Julian Carter is a performance theorist and queer historian whose research and teaching focus on embodiment, normativity, and power. He is also chair of the Program in Critical Studies, a job he approaches as a form of social sculpture.
He is the author of The Heart of Whiteness: Normal Sexuality and Race in America, 1890–1940 (Duke University Press, 2007). The book uses sex advice writing and other vintage pop-cultural sources to show how the concept of “normality” combines ideas about heterosexuality and whiteness in a way that makes it difficult for white, straight people to perceive the specificity of their subject-positions. His LGBTQ history publications include essays on 1960s lesbian pulp fiction and the politics of disidentification; the racial imaginary of early (1974-1989) gay and lesbian historical writing; and the theoretical as well as social boundaries on lesbian identity from the 1920s to the 1990s, for which he earned a citation in the Stanford Encyclopedia of Philosophy. Perfomance research includes essays on trans- temporality in modern dance and queer re-enactments of Swan Lake. He is currently working on a book about ballet swans in contemporary culture.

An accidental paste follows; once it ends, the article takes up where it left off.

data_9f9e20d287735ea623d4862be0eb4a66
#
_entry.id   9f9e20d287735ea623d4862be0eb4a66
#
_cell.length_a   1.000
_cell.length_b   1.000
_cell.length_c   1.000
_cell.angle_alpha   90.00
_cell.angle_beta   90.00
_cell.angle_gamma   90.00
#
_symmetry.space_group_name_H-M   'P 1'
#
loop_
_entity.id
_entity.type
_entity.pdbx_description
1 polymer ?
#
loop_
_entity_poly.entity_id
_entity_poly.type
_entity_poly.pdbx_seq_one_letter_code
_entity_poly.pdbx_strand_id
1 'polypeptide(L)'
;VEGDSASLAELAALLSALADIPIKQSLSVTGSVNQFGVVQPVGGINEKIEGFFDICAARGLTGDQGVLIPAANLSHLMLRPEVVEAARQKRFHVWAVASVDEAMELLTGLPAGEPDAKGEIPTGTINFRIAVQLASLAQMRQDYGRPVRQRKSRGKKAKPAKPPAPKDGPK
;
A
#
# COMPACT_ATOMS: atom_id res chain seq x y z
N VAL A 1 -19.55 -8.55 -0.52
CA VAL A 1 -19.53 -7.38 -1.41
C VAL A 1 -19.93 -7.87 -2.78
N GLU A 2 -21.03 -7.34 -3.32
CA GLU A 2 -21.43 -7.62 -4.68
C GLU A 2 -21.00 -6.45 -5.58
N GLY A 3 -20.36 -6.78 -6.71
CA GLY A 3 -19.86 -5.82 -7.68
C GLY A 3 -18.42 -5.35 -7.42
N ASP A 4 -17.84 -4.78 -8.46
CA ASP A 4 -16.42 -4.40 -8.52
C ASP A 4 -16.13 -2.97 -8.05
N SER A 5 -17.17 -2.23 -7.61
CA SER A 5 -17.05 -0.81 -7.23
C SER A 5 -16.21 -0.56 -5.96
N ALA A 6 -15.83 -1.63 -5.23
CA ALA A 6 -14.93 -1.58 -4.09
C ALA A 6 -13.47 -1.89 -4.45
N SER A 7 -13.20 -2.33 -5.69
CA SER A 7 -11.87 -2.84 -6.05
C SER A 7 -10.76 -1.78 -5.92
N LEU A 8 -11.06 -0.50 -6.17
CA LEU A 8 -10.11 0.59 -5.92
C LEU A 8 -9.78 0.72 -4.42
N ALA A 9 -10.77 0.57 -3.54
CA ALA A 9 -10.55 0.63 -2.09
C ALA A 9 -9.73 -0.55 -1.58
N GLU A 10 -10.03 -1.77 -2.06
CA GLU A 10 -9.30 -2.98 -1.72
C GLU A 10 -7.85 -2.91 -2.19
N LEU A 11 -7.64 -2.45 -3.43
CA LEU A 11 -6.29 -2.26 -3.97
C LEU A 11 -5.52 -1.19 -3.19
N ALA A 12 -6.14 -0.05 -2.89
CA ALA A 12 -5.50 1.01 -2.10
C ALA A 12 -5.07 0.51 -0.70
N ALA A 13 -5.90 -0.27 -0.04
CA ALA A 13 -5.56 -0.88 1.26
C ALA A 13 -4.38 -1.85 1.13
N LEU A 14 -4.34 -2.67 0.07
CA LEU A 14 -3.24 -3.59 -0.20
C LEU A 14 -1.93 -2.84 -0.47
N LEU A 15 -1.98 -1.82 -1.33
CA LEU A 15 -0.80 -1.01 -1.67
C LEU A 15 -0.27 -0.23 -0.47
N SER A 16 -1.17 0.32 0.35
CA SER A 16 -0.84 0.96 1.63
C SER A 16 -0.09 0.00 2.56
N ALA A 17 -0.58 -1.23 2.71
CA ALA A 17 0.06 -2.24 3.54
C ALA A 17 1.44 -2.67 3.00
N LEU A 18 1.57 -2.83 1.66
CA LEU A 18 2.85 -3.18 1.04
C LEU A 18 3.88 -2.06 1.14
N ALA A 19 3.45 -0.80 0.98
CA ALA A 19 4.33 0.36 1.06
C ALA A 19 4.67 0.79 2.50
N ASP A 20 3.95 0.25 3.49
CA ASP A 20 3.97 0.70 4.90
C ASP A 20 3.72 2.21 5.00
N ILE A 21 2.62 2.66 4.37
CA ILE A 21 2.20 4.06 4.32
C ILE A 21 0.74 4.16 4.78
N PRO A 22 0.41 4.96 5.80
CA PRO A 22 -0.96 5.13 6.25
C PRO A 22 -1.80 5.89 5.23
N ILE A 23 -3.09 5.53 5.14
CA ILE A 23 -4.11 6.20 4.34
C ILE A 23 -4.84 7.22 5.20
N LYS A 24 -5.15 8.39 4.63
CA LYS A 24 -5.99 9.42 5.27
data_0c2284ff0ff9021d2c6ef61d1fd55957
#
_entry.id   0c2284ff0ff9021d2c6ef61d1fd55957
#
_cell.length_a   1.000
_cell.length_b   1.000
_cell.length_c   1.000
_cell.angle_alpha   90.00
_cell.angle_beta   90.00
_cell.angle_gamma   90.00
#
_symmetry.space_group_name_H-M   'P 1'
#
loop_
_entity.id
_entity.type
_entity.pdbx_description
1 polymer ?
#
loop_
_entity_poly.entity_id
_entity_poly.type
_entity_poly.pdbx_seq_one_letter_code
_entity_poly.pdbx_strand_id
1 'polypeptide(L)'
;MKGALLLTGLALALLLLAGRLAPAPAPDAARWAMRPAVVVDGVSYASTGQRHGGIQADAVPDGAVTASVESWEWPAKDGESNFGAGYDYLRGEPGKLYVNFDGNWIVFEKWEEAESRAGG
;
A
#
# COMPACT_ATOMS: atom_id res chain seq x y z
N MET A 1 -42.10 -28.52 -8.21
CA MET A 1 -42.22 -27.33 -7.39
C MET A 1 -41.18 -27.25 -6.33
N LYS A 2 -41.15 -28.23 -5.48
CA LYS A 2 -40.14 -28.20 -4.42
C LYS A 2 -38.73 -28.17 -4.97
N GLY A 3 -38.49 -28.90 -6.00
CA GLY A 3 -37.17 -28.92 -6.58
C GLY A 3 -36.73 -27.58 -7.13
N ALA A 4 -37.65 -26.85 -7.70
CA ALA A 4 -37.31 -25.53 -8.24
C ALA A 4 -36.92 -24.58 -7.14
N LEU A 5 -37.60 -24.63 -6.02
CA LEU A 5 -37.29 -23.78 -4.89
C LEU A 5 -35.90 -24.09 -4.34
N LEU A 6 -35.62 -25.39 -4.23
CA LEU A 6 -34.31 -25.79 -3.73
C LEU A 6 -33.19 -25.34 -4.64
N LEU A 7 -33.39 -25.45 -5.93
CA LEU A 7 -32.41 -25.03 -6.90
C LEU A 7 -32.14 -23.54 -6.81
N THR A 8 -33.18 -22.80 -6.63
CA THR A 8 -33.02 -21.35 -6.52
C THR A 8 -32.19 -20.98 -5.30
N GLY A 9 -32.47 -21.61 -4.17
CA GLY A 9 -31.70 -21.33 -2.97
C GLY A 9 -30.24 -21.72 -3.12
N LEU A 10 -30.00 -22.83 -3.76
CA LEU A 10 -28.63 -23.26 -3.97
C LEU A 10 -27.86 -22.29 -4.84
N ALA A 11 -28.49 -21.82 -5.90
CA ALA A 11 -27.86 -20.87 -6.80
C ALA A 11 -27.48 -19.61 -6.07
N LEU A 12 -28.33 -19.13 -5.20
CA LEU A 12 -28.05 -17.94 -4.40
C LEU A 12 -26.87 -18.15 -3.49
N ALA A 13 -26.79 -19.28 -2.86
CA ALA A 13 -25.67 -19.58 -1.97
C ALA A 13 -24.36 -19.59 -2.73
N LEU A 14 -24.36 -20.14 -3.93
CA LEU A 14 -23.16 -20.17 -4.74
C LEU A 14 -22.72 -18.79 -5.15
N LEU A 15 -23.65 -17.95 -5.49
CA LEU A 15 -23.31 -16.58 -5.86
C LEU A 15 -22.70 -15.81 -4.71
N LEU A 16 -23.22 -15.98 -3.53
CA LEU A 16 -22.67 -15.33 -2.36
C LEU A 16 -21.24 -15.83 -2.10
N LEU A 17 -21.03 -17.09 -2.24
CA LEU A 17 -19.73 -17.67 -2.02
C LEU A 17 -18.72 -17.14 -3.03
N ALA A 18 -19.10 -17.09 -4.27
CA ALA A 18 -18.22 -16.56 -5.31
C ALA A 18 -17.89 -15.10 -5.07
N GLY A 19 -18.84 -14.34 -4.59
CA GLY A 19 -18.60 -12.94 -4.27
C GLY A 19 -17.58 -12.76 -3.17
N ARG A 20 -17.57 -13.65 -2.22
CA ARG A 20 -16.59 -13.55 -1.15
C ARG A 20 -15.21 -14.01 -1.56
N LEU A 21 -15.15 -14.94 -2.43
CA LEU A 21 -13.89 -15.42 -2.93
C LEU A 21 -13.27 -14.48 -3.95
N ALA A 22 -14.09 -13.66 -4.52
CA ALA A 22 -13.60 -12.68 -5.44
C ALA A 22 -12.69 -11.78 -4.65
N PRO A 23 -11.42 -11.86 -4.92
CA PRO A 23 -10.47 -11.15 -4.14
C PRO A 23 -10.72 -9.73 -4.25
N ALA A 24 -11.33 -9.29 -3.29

Before coming to CCA in 2006, Julian taught at Stanford and New York University. He sits on the editorial board of the new Trans Studies Quarterly and has served on the governing board of the international Committee on LGBT History.